Rare Inscription from Davidic Times Unearthed
Israel Antiquity Authority (IAA) discovers 3,000 year-old jar with mysterious name engraved: Eshba’al.
A rare inscription from the time of King David was discovered at Khirbet Qeiyafain, in the Valley of Elah, the Israel Antiquities Authority (IAA) revealed Tuesday.
A ceramic jar c. 3,000 years old that was broken into numerous sherds was discovered in 2012 in excavations carried out there by Prof. Yosef Garfinkel of the Institute of Archaeology of the Hebrew University (HUJI) and Saar Ganor of the IAA.
Letters written in ancient Canaanite script could be discerned on several of the shards, sparking the curiosity of researchers.
Intensive restoration work conducted in the laboratories of the Israel Antiquities Authority Artifacts Treatment Department, during which hundreds of pottery shards were glued together to form a whole jar, solved the riddle – the jar bears the inscription: Eshbaʽal Ben Badaʽ.
Dr. Mitka Golub and Dr. Haggai Misgav were among the team of researchers involved in deciphering the text.
“This is the first time that the name Eshbaʽal has appeared on an ancient inscription in the country. Eshbaʽal Ben Shaul, who ruled over Israel at the same time as David, is known from the Bible. Eshbaʽal was murdered by assassins and decapitated and his head was brought to David in Hebron (II Samuel, Chaps. 3-4),” Professor Yosef Garfinkel of the Institute of Archaeology of the Hebrew University and Saar Ganor of the IAA stated. “It is interesting to note that the name Eshbaʽal appears in the Bible, and now also in the archaeological record, only during the reign of King David, in the first half of the tenth century BCE.”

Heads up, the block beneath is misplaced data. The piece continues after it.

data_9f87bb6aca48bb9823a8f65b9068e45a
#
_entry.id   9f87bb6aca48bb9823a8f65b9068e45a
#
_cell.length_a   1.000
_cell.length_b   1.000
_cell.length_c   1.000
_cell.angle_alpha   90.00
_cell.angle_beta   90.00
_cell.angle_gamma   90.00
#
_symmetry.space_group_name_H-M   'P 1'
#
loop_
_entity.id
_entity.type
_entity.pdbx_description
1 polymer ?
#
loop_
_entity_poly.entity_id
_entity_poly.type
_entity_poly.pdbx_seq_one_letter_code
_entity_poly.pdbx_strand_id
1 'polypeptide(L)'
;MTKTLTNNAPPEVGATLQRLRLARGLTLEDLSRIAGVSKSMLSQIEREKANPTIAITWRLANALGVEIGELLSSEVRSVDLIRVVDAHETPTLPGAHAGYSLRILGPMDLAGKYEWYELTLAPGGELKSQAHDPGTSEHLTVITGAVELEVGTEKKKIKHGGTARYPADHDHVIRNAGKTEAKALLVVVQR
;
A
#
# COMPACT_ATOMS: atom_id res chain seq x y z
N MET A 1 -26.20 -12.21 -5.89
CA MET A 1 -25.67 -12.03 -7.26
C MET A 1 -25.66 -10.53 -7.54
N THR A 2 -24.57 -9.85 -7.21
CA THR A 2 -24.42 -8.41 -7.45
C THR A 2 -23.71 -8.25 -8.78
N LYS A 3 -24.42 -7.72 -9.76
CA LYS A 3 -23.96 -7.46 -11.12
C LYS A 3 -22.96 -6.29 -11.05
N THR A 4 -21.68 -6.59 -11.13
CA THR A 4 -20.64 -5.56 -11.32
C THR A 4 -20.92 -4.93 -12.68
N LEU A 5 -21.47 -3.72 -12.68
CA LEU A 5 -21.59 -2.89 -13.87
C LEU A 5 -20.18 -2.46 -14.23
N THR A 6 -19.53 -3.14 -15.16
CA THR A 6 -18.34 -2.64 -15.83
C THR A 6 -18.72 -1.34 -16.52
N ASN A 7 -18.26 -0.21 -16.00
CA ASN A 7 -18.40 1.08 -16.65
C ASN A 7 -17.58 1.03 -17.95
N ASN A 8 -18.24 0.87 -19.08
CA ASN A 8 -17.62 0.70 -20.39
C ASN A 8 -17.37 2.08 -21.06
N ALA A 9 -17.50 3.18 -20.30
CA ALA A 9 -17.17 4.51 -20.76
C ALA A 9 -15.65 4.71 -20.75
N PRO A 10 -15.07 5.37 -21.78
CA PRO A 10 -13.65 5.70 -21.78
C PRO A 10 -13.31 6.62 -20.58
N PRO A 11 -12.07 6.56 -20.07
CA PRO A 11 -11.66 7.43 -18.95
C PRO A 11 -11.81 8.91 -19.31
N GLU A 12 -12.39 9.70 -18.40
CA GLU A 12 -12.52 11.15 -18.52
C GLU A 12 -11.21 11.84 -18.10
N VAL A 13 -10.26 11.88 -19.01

“This name was not used later in the First Temple period.The correlation between the biblical tradition and the archaeological finds indicates this was a common name only during that period. The name Bedaʽ is unique and does not occur in ancient inscriptions or in the biblical tradition.”
Researchers suggest that Eshba’al was important, due to his prominence enough to be inscribed on the pottery. He was apparently the owner of a large agricultural estate and the produce collected there was packed and transported in jars that bore his name. This is clear evidence of social stratification and the creation of an established economic class that occurred at the time of the formation of the Kingdom of Judah.
“In II Samuel there was apparently reluctance to use the name Eshbaʽal, which was reminiscent of the Canaanite storm god Baʽal, and the original name was therefore changed to Ish-Bashat, but the original name of Eshbaʽal was preserved in the Book of Chronicles,” Garfinkel and Ganor added. “Thus, for example, the name of the warlord Gideon Ben Joash was also changed from Jerrubaal to Jerubesheth.”
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